Claudia, Peter, Lasse & Sil discovering the world

Mozambique - Part 1

Crossing the border into Mozambique took a little time and patience, with some misuse of power and position on the side of the customs officials. We decided to only hand in our passports and not those of the children, as Lasse and Sil were in Peter's passport and this saved us another 55 US$ on visa costs. The customs official did not very much like this move of us, but after some to-ing and fro-ing, we got back our passports, with visa, and were free to enter Mozambique.

We arrived while it was dark already at the Zambesi bridge that would take us to Tete, our first stop in Mozambique. The bridge was being repaired and only allowed one-way crossing, so there was a big line of cars and trucks waiting to cross the bridge. Peter displayed some brutality, which got us over the bridge fairly quick. All the hotels listed in the Lonely Planet were full, so we tried our luck at Hotel Kassuende, a place used mostly by local travelers. The room was okay, except for the shower and toilet (see picture). The next morning we had French fries with fried eggs for breakfast, the only item on the menu. We were very ready to go again!

We decided to make use of some highway to get from the border to the coast of Mozambique as quickly as possible. We planned three consecutive travel days to get from Zomba (Malawi) to Vilankulo at the coast of Mozambique. Our second stop-over was in Chimoio, where we stayed in a luxury, western style bungalow resort, with swimming pool and restaurant. We dried the stuff on our roof rack, wet because of rain underway, and hung out our sleeping bags that were still a bit damp from last night. Lasse, Sil and Peter took a dive in the (unheated) swimming pool, and were watched by other guests glad in thick coats and long trousers with some dismay. Lasse spent some of his pocket money on a horse ride around the resort, with a big smile on his face. Internet was complementary and quick, so we spent some time updating our travel blog and reading our e-mails. It is always nice to receive some news from home, just reading about every-day activities from our friends and family is nice when you are so far away from home. After an early breakfast the next morning we were on the road again, destination Vilankulo.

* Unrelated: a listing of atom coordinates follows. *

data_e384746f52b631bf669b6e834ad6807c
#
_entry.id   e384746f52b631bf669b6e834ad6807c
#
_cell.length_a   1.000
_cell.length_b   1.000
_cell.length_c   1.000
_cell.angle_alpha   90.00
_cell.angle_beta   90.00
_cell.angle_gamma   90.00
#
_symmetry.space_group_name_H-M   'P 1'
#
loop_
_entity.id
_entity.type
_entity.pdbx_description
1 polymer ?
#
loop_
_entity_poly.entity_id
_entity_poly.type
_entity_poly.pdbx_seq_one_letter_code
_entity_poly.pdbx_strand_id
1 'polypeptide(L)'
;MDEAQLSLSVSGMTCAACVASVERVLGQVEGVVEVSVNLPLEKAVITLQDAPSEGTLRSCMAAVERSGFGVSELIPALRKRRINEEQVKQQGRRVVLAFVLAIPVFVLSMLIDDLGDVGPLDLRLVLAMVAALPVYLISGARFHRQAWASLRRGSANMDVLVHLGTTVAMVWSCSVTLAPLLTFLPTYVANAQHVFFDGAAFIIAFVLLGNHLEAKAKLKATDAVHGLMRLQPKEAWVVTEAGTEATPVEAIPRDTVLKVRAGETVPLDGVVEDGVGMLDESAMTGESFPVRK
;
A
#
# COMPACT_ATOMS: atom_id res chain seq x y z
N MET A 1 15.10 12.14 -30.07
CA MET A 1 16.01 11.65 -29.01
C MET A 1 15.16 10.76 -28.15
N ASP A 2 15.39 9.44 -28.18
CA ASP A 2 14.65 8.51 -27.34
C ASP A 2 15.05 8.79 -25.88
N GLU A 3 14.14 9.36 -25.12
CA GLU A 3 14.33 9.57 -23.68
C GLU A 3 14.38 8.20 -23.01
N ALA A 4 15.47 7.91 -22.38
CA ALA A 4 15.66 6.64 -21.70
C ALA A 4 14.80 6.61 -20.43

In Vilankulo we pitched our tents at Centro Turistico Josef e Tine. We planned to stay here some days, do some home schooling with Lasse and Sil and some sight-seeing. The campsite annex lodge was a bit shabby and run-down, with ditto ablution blocks. We had a nice spot for our tents, but the atmosphere at the place was not really welcoming, as a bunch of locals was hanging around the central area of the lodge the entire day, watching TV and hanging out. Luckily we decided late on the first evening to take a dhow safari (day boat trip) to Magarot Island do some snorkeling at the reef. On the trip we met with Tobias and Bettina, with their one-year old son Konstantin, from Germany, and Jan-Karel (Holland) and Becky (Kenya), with their three-year old daughter Ayanna. So it turned out to be a real kids event and we could all get along quit nice. The guests really made the day, as the three Mozambican guys that were sailing the boat did not display the slightest interest in their guests (us), and were even illegally spear-fishing at the reef at the end of the day. We decided to shorten our stay and move on a day earlier, as the atmosphere around the place bothered us more and more. But we did not leave before Claudia had a look at the President of Mozambique visiting the town and after having a drink with Jan-Karel and Becky the next day.